Our goal is to enable anyone to distribute their works of science and mathematics irrespective of their status or affiliations. We record and timestamp submissions and replacements so that the authors can use the information to establish the priority of their discoveries. The URL link to the abstract page can be used as a fixed reference and will remain open access to anyone with an internet connection. By providing this simple service viXra is supporting a growing community of scientists and mathematicians who are excluded from other repositories. Their output through viXra is about 4% of the quantity of submissions of arXiv (the biggest official academic repository.) They include qualified researchers who left academia for other careers but who are still active in their field, people still in academic positions who publish extra research outside their main area, scientists from less well known research institutions around the world who do not always have the access and support of major first world institutions, peoples whose work within or without academia is rejected by the mainstream and people with no research qualifications who just want to form and express their own theories. Such people are not necessarily constrained by the directions given by funding agencies which may be dictated by politicians or the dogmatic influence of established science, but there is no common agenda. These people are producing a diverse range of ideas, some of it is crazy thinking designed to topple old paradigms, some of it is basic mainstream science simply adding small drops to the ocean of human knowledge. There is everything in between. Much of it is ahead of its time and without viXra it would be lost and forgotten. To prevent such loss is our purpose.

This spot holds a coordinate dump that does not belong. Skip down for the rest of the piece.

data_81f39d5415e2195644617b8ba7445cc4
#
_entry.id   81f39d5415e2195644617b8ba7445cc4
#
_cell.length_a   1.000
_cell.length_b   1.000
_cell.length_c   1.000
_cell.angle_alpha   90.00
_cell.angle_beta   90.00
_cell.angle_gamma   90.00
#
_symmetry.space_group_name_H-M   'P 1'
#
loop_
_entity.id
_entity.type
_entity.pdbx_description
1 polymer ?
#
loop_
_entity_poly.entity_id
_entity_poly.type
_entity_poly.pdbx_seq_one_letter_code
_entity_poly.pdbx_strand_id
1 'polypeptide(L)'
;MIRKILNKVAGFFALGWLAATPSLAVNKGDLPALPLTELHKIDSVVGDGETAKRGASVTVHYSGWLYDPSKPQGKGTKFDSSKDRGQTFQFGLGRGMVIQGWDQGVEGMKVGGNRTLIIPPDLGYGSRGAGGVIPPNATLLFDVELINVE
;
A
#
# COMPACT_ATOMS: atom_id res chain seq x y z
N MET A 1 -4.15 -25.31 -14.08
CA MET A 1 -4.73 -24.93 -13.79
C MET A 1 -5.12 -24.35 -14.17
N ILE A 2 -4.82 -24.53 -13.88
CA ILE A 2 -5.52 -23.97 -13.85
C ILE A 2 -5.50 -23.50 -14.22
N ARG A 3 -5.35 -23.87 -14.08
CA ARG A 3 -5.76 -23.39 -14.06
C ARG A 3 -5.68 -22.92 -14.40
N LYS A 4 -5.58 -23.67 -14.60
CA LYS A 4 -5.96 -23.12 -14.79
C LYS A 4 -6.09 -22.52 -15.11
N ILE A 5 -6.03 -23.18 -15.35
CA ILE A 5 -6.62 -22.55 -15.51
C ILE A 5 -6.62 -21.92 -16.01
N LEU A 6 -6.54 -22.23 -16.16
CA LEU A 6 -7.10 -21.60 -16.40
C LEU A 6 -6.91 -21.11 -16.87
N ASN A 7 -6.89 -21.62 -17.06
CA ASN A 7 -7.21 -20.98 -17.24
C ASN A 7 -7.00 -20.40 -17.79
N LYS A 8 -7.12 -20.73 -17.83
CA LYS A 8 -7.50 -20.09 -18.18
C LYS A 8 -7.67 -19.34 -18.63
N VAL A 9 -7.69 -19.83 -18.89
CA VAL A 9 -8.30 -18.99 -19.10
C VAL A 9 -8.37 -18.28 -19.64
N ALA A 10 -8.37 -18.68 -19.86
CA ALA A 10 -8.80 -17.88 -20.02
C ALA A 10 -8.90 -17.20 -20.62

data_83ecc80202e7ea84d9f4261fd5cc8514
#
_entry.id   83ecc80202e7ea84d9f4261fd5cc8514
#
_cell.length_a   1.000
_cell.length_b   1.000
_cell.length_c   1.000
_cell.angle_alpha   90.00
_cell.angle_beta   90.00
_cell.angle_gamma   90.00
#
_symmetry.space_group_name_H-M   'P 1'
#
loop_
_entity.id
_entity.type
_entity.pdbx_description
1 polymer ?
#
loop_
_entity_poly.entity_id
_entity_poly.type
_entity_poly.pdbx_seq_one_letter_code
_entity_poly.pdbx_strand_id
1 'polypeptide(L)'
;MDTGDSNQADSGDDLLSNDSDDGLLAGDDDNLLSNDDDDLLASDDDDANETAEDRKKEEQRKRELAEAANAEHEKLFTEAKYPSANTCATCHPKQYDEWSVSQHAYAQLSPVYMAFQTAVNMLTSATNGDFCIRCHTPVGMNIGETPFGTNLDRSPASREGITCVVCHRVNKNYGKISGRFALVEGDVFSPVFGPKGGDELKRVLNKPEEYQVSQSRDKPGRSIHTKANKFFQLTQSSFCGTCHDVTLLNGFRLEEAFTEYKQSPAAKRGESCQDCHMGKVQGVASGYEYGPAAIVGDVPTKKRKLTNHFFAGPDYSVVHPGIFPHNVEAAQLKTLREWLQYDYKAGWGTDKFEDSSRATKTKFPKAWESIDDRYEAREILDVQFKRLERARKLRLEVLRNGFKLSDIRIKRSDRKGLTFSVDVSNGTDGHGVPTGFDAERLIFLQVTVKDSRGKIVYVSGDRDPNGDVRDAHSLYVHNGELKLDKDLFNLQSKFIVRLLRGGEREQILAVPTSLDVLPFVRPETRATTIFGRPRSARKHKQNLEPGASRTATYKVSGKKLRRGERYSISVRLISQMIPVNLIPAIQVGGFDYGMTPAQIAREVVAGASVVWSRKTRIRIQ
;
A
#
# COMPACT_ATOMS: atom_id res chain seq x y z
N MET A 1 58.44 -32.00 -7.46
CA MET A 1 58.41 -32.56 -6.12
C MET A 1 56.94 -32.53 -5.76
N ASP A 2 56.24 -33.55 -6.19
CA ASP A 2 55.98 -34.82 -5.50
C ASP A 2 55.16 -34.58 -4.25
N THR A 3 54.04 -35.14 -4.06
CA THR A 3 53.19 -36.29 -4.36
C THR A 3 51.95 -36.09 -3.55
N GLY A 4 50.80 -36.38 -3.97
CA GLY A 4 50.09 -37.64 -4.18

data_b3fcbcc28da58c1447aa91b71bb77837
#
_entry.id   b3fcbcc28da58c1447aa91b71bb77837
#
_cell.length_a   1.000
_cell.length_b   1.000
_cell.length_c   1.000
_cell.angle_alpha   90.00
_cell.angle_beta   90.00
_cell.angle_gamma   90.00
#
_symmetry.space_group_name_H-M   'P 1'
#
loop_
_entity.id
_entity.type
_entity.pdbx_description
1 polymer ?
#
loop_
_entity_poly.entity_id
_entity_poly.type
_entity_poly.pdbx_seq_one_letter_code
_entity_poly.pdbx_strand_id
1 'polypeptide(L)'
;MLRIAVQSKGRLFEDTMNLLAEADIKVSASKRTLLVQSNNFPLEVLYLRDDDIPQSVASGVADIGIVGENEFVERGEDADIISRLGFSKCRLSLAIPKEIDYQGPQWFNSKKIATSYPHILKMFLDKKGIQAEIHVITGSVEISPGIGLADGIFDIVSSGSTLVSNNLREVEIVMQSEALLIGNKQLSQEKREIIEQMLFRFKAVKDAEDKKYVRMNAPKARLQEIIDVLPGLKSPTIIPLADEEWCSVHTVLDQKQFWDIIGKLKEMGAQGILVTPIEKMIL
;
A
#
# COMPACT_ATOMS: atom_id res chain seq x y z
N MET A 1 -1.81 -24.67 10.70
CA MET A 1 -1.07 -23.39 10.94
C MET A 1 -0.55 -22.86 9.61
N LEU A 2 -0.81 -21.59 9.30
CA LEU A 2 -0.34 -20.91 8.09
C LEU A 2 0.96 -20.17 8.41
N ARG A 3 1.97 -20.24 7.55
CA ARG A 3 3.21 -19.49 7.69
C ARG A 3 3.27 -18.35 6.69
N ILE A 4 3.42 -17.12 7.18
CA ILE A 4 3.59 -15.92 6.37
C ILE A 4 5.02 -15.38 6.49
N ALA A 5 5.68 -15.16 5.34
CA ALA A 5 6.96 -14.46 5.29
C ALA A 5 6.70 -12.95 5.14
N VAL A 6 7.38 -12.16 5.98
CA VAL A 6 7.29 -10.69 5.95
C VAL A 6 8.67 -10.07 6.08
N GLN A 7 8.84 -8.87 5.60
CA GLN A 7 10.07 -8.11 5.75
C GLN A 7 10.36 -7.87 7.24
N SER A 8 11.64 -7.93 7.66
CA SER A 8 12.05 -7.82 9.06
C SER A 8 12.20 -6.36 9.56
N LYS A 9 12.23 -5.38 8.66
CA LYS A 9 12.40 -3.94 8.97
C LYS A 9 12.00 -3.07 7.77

Anyone can submit to viXra. Most authors who submit to viXra are independent researchers who have no current affiliations to a research institution. They may or may not have relevant qualifications. Some of our submissions also come from academics who find that their work is too controversial for the mainstream repositories, or who just want an extra copy of their work online. In fact about 5% of viXra submissions come via .edu or other academic email addresses. We have submissions from CERN, MIT, Los Alamos, Cornell, Oxford University and even the US Navy.
Write it up and prepare a PDF file with the title, author and abstract on the first page. Then click on the "submit" button on the site and fill in the New Submissions form. For more information about submission see the page at http://vixra.org/submit
You can submit papers in any language. Your work will be more widely appreciated if written in English because English has become the international language of science, but it is better to write in your native tongue than to provide a bad translation. Some authors submit multiple versions in different languages. If you wish to do that you can put the different language versions in one document or submit them as two (or more) versions using the replacement form after the first. If you do that please indicate the different languages for different current versions in the comment field. Some people submit different language versions as separate submissions. We accept this but do not recommend it. You may find it an advantage to submit an English title and abstract. Please write the author names using Latin letters only (accents accepted)
You can use the replacement form to upload new versions of the paper. This will be added to the abstract page of the original submission and the old version will be kept for the record.